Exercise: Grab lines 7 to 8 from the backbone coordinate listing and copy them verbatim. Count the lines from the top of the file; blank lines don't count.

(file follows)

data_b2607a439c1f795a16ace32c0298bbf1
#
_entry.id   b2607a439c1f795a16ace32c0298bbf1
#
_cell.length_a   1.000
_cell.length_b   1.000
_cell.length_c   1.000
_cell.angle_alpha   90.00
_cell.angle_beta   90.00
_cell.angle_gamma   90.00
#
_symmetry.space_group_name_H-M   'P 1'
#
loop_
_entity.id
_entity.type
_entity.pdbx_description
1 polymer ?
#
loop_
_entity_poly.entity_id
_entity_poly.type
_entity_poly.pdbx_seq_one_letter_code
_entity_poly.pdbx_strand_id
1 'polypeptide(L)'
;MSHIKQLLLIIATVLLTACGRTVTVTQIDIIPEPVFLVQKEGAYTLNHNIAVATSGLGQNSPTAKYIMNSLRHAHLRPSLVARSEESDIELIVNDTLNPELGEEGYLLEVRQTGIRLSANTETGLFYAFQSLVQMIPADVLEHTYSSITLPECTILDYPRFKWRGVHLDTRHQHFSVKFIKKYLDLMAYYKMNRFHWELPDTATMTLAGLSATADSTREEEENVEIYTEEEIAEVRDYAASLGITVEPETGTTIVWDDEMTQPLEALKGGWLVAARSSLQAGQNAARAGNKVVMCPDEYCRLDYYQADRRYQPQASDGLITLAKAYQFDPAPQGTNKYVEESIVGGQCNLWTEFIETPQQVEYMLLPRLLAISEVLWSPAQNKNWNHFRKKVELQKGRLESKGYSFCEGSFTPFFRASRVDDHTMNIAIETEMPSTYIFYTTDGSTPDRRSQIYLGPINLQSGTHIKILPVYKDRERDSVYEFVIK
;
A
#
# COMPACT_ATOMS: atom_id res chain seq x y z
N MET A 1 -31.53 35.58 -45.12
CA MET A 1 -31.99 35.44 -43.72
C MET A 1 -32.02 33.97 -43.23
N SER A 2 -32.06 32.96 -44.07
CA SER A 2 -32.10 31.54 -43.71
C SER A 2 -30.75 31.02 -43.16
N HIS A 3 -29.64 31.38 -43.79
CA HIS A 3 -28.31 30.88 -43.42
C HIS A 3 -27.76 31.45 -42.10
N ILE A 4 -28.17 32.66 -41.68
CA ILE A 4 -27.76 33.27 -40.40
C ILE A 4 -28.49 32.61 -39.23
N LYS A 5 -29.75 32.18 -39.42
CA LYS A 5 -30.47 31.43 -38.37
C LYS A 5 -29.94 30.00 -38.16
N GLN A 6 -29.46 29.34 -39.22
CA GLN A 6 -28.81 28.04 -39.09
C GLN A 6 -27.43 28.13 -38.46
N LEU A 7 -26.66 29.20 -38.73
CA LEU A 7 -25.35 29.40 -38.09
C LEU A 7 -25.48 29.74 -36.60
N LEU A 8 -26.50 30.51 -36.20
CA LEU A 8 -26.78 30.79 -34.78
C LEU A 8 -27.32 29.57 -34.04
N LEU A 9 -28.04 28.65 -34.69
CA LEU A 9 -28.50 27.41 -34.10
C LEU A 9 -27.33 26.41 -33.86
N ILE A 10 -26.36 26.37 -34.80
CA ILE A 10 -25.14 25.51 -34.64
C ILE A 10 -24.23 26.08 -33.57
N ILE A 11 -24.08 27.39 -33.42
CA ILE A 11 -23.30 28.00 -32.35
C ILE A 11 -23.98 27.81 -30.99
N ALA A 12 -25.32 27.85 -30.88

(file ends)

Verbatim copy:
_cell.length_c   1.000
_cell.angle_alpha   90.00